Analytics and Abstraction

Analytics and Abstraction

It is easy to be fooled by the quote and think that, of course, we would not possibly think that the deaths of millions could be less important than the death of one. However, turn on any news service, open any paper, and you will see this to be the case. At the time of writing, Myanmar is going through significant turmoil, but how real is it to you and me?

Stalin knew that context was everything; when people have a personal connection to an event or subject, they “feel” it more. When they do not have any connection, it becomes something they can read about and move on.

Think about these two stories; “There’s been a train crash, and 20 people have died.” or “There’s been a train crash and my wife, Mary, was killed.” Which story has more of an emotional connection with you?

So what does this have to do with Analytics?

The process of Analysis is an abstraction; it adds “distance” between the realities of a situation and the consumer. Ask yourself how many metrics you have in your organisation that management looks at but don’t support the activities. Almost every day in my dealings with companies, I hear a similar story “[Insert name here] cherry picks work and gets all the praise”. This is the impact of abstractions. The metrics get between the management layers and the truth, even worse, just like Stalin, an air gap is forming, isolating the business from its Analytics. The value of analytics comes not just when it is aligned to the goals, but now we want Analytics also to be able to direct and steer our businesses. If we do not actively seek to make the changes to stop our Analytics from becoming completely abstract, we risk making Analytics our Stalin.

Power BI is all about the democratisation of data; in fact, for me, that was one of the first terms I learnt in my Power BI journey (thanks Rob Collie), the act of breaking down the data silos and bringing in a whole new way of working is transformative, but we must make sure it isn’t another “Storming the Winter Palace”, the nature of disruptive technology is that people can use it not just for good, but also for evil. Whatever your views are on Communism, I think we can all agree that the “vision” of 1917 was dead by the time Stalin took over.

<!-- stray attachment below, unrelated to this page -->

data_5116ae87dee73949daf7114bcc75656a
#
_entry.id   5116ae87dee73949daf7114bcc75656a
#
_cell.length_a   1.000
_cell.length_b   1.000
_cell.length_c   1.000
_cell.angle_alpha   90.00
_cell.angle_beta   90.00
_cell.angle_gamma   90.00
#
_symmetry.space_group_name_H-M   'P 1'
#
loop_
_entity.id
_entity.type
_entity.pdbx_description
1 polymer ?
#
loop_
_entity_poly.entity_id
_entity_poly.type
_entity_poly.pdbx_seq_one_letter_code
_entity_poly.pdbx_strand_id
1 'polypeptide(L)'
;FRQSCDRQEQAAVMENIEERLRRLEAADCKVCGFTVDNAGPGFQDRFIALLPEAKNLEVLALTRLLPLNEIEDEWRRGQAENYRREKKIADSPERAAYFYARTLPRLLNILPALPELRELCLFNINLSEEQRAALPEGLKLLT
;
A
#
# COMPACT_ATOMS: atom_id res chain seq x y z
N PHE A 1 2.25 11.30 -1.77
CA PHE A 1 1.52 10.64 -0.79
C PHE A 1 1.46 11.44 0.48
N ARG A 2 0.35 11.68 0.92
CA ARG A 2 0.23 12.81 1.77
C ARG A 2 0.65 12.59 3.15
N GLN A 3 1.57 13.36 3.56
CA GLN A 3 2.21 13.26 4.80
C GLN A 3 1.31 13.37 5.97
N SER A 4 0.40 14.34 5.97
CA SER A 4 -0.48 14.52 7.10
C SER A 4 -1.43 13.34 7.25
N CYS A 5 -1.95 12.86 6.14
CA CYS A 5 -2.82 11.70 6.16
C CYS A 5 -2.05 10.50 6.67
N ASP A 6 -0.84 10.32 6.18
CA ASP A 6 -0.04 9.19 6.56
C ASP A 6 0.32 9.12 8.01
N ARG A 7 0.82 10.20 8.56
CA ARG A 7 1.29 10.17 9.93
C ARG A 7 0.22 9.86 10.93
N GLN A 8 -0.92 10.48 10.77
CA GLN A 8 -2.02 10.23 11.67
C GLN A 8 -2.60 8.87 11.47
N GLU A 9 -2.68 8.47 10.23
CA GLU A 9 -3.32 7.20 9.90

To avoid abstractions, you need to make sure you have encouraged a culture of cross-pollination of ideas not just across your departments but vertically within them. Are the leaders of your organisation increasingly isolating themselves and using metrics to feed and support their views, or are they opening doors and encouraging collaboration and open discussion? The enemy of abstraction is the personal touch. If you consider the Train Crash again, would you be more supportive of changing a section of the track to make it safer? Would the personal impact have a greater impact on you? It should do if we have made a personal connection. We may not be there yet.

In his 2007 study, “Putting a face to a Name”, Adam Grant found that personal investment from teams makes them perform better. They provided teams of fundraisers in an outbound call centre with some motivation (there was also an unmotivated control. Researchers introduced group One to the people their fundraising would benefit, and A manager read the other a story about how the fundraising helped someone. Amazingly there was a difference, the people who personally met someone who benefited saw a near 150% increase in their weekly fundraising amount compared to the control group (no changes) and the group whom managers only told about the benefits. Adam repeated the study with Lifeguards and found that those given the more personal side about the impact of their lifesaving work were more attentive.

The lesson is clear people respond better to personally investing in something, so if you want your metrics to go in the right direction, you need to think about how to break down the abstraction. Think to yourself, “How can I put a face to this”. After all, we are all human beings, and we all like to feel connected to people and those around us.


So Analysis, if left unchecked, will lead to abstraction, and this is where the danger begins. The take-home message is clearly “Don’t be like Stalin”, encourage a culture of openness and support and develop the ideas within your organisation. To finish, 3M has a culture of fostering intelligence and ideas. In 1968 Spencer Silver made a mistake while developing an extra-strong adhesive; the test sample he came up with was just not strong. In fact, it was just plain weak. In many companies, Spencer may have been fired, reprimanded at the very least, admonished. At 3M, he wrote up his failure, and he shared it with his colleagues. Two years later, Arthur Fry was having problems with bookmarks in Choral Music books when he came across Spencer’s adhesive. From those humble beginnings, Post It Notes were born.

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